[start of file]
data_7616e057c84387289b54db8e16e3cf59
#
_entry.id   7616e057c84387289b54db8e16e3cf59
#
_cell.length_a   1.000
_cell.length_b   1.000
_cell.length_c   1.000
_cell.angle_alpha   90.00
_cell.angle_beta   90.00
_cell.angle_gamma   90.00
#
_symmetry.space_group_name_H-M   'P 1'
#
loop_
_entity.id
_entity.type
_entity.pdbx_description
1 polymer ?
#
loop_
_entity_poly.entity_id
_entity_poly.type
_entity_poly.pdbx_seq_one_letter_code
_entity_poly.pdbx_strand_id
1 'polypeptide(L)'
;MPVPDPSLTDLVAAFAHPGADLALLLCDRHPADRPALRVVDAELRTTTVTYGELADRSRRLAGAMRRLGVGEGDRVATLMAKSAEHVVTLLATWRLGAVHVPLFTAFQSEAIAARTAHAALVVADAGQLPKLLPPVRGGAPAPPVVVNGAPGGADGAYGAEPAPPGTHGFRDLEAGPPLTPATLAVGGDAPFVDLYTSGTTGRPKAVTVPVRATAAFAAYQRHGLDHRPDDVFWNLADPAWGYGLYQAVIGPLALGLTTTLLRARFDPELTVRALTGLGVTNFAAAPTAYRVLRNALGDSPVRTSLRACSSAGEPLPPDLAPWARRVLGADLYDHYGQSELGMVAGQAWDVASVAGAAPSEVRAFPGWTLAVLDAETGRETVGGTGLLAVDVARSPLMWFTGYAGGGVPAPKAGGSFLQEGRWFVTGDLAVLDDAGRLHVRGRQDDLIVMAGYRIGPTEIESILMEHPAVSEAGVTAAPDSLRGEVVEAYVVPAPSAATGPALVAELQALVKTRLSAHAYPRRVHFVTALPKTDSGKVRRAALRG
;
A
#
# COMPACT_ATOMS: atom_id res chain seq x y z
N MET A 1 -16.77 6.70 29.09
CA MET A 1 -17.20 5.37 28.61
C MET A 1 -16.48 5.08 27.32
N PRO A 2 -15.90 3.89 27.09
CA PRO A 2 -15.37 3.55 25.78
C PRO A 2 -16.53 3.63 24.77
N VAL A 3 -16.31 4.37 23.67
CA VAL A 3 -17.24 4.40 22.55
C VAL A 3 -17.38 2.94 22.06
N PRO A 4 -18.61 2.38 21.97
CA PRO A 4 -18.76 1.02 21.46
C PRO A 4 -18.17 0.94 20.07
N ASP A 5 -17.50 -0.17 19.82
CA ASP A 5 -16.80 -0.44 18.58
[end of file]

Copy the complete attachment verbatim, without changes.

data_7616e057c84387289b54db8e16e3cf59
#
_entry.id   7616e057c84387289b54db8e16e3cf59
#
_cell.length_a   1.000
_cell.length_b   1.000
_cell.length_c   1.000
_cell.angle_alpha   90.00
_cell.angle_beta   90.00
_cell.angle_gamma   90.00
#
_symmetry.space_group_name_H-M   'P 1'
#
loop_
_entity.id
_entity.type
_entity.pdbx_description
1 polymer ?
#
loop_
_entity_poly.entity_id
_entity_poly.type
_entity_poly.pdbx_seq_one_letter_code
_entity_poly.pdbx_strand_id
1 'polypeptide(L)'
;MPVPDPSLTDLVAAFAHPGADLALLLCDRHPADRPALRVVDAELRTTTVTYGELADRSRRLAGAMRRLGVGEGDRVATLMAKSAEHVVTLLATWRLGAVHVPLFTAFQSEAIAARTAHAALVVADAGQLPKLLPPVRGGAPAPPVVVNGAPGGADGAYGAEPAPPGTHGFRDLEAGPPLTPATLAVGGDAPFVDLYTSGTTGRPKAVTVPVRATAAFAAYQRHGLDHRPDDVFWNLADPAWGYGLYQAVIGPLALGLTTTLLRARFDPELTVRALTGLGVTNFAAAPTAYRVLRNALGDSPVRTSLRACSSAGEPLPPDLAPWARRVLGADLYDHYGQSELGMVAGQAWDVASVAGAAPSEVRAFPGWTLAVLDAETGRETVGGTGLLAVDVARSPLMWFTGYAGGGVPAPKAGGSFLQEGRWFVTGDLAVLDDAGRLHVRGRQDDLIVMAGYRIGPTEIESILMEHPAVSEAGVTAAPDSLRGEVVEAYVVPAPSAATGPALVAELQALVKTRLSAHAYPRRVHFVTALPKTDSGKVRRAALRG
;
A
#
# COMPACT_ATOMS: atom_id res chain seq x y z
N MET A 1 -16.77 6.70 29.09
CA MET A 1 -17.20 5.37 28.61
C MET A 1 -16.48 5.08 27.32
N PRO A 2 -15.90 3.89 27.09
CA PRO A 2 -15.37 3.55 25.78
C PRO A 2 -16.53 3.63 24.77
N VAL A 3 -16.31 4.37 23.67
CA VAL A 3 -17.24 4.40 22.55
C VAL A 3 -17.38 2.94 22.06
N PRO A 4 -18.61 2.38 21.97
CA PRO A 4 -18.76 1.02 21.46
C PRO A 4 -18.17 0.94 20.07
N ASP A 5 -17.50 -0.17 19.82
CA ASP A 5 -16.80 -0.44 18.58